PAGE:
‘A trail of destruction’

The outgoing president of the Irish Dental Association has said the effects of the cuts to the medical card and PRSI schemes in 20ı0 have set back oral health to a level not seen since the late ı970s and early ı980s.

Dr PJ Byrne (pictured), writing in the IDA’s annual report said that the cutbacks had “unleashed a trail of destruction on our patients and the profession”. He said: “The fallout from these decisions by the [government] departments will be seen for many years, particularly the significant impact on oral and systemic health, especially on the most vulnerable members of society. The closure and the struggle for survival of many practices in our country will never be forgotten in the history of the Association.”

However, Dr Byrne then continued on a more optimistic note: “I am pleased to see that we are starting to emerge from these dark days, but our drive as a profession for independent practice has to be reinforced by the impact of a historic reliance on state schemes.”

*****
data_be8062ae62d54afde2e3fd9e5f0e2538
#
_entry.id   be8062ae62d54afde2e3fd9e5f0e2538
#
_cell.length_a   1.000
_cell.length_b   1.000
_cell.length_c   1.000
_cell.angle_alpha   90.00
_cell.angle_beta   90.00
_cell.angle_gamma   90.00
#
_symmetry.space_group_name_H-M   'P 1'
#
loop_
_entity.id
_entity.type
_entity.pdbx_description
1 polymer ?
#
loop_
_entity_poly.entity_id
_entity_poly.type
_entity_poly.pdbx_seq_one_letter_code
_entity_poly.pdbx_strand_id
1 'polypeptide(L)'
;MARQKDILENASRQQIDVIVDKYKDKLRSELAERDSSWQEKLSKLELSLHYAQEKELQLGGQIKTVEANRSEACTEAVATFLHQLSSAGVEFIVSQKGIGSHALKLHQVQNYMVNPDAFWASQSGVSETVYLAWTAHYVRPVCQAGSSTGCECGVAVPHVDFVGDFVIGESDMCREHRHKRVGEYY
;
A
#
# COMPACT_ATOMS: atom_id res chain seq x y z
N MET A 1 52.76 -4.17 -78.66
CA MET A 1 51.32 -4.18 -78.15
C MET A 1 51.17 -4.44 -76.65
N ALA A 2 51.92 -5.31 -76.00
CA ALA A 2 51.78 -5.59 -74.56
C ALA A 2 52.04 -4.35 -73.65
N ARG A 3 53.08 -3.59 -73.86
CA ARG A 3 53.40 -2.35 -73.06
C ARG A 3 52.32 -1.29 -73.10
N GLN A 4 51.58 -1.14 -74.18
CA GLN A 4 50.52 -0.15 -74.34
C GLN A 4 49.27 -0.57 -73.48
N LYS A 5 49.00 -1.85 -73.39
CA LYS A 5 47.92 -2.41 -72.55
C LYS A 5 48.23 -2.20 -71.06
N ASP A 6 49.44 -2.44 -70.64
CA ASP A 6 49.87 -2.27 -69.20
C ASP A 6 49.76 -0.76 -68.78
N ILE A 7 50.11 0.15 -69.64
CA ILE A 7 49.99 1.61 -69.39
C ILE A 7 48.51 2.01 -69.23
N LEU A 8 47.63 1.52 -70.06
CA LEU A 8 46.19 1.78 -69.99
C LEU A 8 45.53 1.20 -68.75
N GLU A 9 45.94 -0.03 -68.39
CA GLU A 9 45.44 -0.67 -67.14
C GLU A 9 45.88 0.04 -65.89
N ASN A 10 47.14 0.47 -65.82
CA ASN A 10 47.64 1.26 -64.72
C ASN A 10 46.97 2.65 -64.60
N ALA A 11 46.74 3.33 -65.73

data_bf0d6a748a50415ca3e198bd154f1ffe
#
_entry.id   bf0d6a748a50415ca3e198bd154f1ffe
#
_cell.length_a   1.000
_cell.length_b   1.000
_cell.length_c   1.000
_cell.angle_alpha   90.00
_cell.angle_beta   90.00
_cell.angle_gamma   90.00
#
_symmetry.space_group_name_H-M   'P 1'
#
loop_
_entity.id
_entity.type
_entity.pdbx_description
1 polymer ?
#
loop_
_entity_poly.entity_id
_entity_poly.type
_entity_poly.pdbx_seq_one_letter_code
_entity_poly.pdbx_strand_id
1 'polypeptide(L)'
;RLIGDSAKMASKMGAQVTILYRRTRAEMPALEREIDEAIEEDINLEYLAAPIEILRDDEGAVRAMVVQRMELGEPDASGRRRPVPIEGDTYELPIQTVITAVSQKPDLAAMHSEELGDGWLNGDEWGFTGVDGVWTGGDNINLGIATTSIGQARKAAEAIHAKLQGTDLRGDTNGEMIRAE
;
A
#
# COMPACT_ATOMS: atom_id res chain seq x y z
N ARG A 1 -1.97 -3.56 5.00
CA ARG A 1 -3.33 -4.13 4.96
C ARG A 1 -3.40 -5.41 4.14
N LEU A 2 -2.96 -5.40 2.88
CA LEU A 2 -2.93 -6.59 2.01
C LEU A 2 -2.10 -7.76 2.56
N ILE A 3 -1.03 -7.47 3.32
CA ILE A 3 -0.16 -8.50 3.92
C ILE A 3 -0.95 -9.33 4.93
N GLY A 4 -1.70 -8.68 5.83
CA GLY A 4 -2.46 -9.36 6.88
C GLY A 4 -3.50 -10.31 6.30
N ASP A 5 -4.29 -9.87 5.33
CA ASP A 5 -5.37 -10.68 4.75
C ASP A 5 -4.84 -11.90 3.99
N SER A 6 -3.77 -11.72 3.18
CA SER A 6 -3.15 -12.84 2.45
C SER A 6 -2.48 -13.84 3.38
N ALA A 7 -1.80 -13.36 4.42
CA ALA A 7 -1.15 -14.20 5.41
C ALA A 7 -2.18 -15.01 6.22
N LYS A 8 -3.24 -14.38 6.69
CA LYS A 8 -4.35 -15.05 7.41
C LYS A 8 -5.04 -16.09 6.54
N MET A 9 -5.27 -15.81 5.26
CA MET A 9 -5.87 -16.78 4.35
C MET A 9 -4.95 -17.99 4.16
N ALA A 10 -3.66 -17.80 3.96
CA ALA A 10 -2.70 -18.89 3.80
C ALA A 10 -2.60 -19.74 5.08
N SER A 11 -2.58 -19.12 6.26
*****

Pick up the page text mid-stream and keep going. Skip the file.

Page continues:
The future of the state schemes was also covered in the annual report of the Irish Dental Union with chief executive Fintan Hourihan saying that dentists have become “very wary” of third party involvement in their practices. He wrote: “Dentists have in large measure weathered the storm and are determined never to leave themselves in such a vulnerable position again.”

He continued by saying that fixed fees levels in the schemes were already out of date in 20ı0, so any new scheme will need to update the previous levels.

He said: “Dentists are in favour of schemes but only if they are well managed, have clarity, allow for preventive treatments, and payment is made in good time. It will not be acceptable to dentists to participate in a scheme that could be ended by the government at short notice.”

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